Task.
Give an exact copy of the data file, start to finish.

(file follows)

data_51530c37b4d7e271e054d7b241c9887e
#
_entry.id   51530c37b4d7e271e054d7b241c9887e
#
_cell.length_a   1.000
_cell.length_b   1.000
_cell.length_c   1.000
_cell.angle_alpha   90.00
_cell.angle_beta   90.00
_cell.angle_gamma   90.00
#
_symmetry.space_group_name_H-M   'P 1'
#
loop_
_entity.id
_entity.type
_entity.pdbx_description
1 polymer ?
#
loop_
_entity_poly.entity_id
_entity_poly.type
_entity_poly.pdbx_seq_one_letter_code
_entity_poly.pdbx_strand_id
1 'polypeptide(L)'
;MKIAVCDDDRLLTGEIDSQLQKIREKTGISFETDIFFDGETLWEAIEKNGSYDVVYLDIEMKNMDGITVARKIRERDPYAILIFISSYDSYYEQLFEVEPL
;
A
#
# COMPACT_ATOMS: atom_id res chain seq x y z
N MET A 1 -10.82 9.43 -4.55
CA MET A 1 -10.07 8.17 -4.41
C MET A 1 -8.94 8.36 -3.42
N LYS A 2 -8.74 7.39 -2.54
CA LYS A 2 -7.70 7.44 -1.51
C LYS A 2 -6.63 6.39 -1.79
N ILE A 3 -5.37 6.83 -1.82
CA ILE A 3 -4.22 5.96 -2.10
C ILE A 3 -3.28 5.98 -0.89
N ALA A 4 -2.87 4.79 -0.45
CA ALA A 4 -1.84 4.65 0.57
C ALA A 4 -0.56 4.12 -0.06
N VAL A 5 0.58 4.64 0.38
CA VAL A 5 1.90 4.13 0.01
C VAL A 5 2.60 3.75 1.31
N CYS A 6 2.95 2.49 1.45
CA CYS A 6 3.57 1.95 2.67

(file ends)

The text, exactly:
data_51530c37b4d7e271e054d7b241c9887e
#
_entry.id   51530c37b4d7e271e054d7b241c9887e
#
_cell.length_a   1.000
_cell.length_b   1.000
_cell.length_c   1.000
_cell.angle_alpha   90.00
_cell.angle_beta   90.00
_cell.angle_gamma   90.00
#
_symmetry.space_group_name_H-M   'P 1'
#
loop_
_entity.id
_entity.type
_entity.pdbx_description
1 polymer ?
#
loop_
_entity_poly.entity_id
_entity_poly.type
_entity_poly.pdbx_seq_one_letter_code
_entity_poly.pdbx_strand_id
1 'polypeptide(L)'
;MKIAVCDDDRLLTGEIDSQLQKIREKTGISFETDIFFDGETLWEAIEKNGSYDVVYLDIEMKNMDGITVARKIRERDPYAILIFISSYDSYYEQLFEVEPL
;
A
#
# COMPACT_ATOMS: atom_id res chain seq x y z
N MET A 1 -10.82 9.43 -4.55
CA MET A 1 -10.07 8.17 -4.41
C MET A 1 -8.94 8.36 -3.42
N LYS A 2 -8.74 7.39 -2.54
CA LYS A 2 -7.70 7.44 -1.51
C LYS A 2 -6.63 6.39 -1.79
N ILE A 3 -5.37 6.83 -1.82
CA ILE A 3 -4.22 5.96 -2.10
C ILE A 3 -3.28 5.98 -0.89
N ALA A 4 -2.87 4.79 -0.45
CA ALA A 4 -1.84 4.65 0.57
C ALA A 4 -0.56 4.12 -0.06
N VAL A 5 0.58 4.64 0.38
CA VAL A 5 1.90 4.13 0.01
C VAL A 5 2.60 3.75 1.31
N CYS A 6 2.95 2.49 1.45
CA CYS A 6 3.57 1.95 2.67